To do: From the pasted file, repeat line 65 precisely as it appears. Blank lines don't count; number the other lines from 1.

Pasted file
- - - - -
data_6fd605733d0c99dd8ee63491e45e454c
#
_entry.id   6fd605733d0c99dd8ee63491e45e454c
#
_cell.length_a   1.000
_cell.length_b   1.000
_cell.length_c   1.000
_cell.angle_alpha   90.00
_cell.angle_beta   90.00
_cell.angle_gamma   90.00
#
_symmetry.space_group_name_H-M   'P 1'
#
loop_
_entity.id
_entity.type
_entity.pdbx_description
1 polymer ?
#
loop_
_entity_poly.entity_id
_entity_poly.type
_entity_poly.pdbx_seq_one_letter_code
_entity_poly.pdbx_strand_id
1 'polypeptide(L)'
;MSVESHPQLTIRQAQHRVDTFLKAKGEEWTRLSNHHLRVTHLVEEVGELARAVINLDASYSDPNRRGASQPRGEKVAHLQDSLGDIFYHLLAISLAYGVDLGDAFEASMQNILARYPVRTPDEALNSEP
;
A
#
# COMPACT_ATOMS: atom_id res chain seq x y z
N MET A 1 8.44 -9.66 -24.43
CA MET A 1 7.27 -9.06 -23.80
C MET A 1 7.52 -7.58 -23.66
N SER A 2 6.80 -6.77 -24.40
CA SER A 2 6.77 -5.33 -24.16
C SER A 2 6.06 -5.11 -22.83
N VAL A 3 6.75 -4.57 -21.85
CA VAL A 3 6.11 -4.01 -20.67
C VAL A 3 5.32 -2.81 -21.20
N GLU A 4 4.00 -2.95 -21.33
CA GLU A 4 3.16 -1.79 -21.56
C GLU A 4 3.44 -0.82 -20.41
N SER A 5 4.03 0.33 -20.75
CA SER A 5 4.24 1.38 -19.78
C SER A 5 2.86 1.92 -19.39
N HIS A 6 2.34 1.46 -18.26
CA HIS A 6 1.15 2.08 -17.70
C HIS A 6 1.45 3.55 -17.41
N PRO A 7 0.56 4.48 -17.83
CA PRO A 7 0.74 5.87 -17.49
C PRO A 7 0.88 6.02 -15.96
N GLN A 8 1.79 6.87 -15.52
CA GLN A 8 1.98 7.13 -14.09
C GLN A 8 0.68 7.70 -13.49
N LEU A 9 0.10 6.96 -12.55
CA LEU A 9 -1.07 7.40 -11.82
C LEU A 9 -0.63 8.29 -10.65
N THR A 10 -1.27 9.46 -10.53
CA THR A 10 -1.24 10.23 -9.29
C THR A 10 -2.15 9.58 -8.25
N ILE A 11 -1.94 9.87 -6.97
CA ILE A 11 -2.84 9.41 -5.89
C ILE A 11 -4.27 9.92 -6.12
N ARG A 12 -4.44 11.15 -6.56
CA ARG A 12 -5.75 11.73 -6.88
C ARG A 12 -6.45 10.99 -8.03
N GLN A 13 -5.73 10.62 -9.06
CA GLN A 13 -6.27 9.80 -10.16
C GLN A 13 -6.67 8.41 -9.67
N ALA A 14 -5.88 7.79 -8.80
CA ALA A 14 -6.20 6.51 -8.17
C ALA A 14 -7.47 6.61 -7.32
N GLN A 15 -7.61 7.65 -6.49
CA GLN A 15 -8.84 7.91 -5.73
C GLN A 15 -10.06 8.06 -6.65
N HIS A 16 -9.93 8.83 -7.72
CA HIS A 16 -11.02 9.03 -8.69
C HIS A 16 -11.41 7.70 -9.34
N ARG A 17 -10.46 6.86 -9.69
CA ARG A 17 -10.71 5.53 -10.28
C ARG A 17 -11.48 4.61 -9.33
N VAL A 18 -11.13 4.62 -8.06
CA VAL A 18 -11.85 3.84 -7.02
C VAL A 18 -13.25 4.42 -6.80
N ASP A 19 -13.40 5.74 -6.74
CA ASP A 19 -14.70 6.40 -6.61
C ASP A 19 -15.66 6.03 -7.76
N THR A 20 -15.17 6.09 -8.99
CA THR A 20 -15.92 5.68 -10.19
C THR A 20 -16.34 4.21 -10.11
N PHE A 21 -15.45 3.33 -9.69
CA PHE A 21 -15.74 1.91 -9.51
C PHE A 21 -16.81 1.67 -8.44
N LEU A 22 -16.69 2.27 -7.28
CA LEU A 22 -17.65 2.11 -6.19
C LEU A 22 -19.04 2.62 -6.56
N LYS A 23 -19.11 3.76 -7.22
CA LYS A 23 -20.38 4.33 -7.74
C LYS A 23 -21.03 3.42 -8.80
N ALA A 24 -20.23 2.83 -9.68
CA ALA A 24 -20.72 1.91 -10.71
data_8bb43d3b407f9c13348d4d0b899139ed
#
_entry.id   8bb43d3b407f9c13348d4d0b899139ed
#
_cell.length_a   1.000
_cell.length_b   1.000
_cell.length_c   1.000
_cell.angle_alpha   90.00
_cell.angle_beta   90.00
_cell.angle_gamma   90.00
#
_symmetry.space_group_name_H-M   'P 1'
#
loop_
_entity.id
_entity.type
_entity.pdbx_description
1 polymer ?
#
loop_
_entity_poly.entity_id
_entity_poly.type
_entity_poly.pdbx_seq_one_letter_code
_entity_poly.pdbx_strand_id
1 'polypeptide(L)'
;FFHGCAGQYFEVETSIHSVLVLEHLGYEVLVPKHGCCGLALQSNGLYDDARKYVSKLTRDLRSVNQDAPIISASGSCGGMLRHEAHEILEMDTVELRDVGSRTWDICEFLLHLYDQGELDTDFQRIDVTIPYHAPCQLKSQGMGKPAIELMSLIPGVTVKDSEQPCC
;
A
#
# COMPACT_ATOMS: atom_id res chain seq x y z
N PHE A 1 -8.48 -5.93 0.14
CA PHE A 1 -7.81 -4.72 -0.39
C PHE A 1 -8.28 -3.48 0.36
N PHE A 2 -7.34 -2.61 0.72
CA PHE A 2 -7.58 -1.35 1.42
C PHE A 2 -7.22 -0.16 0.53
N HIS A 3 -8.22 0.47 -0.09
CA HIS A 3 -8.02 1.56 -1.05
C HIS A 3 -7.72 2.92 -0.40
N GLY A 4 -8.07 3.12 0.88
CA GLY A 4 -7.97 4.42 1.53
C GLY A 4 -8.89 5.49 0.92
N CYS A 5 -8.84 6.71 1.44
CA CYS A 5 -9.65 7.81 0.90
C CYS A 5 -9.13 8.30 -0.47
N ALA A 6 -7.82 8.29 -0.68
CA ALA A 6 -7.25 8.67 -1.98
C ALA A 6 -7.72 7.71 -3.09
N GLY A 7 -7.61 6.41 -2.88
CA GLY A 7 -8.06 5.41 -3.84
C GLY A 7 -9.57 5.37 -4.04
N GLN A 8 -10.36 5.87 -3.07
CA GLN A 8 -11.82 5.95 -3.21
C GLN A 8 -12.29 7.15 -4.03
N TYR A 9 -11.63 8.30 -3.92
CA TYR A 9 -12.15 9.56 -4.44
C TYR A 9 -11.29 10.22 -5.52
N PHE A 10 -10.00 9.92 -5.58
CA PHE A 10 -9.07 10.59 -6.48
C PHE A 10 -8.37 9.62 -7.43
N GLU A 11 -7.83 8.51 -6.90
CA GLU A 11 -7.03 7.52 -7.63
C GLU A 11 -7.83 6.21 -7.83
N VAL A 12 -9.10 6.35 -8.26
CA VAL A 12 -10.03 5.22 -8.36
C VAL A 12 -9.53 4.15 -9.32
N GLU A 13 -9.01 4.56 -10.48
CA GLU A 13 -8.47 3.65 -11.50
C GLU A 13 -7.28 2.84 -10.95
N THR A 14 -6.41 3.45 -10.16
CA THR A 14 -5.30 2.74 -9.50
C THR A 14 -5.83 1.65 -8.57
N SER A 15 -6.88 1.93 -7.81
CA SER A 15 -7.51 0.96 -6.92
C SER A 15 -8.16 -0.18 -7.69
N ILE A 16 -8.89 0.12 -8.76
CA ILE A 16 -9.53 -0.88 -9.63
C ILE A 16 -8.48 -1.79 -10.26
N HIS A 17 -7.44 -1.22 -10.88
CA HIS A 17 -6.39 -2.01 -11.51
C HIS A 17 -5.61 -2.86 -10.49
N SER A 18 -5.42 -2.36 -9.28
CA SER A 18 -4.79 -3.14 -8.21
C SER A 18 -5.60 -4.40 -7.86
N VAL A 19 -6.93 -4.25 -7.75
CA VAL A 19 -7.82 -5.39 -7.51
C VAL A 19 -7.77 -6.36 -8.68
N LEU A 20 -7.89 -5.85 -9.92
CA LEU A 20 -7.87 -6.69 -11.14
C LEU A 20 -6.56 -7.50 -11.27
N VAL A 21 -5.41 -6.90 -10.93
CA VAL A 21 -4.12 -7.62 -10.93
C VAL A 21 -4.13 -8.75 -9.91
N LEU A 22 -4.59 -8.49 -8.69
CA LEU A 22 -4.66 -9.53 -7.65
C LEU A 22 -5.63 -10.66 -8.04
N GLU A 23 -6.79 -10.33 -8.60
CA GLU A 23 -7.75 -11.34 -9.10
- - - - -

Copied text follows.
CA ARG A 12 -5.75 11.73 -6.88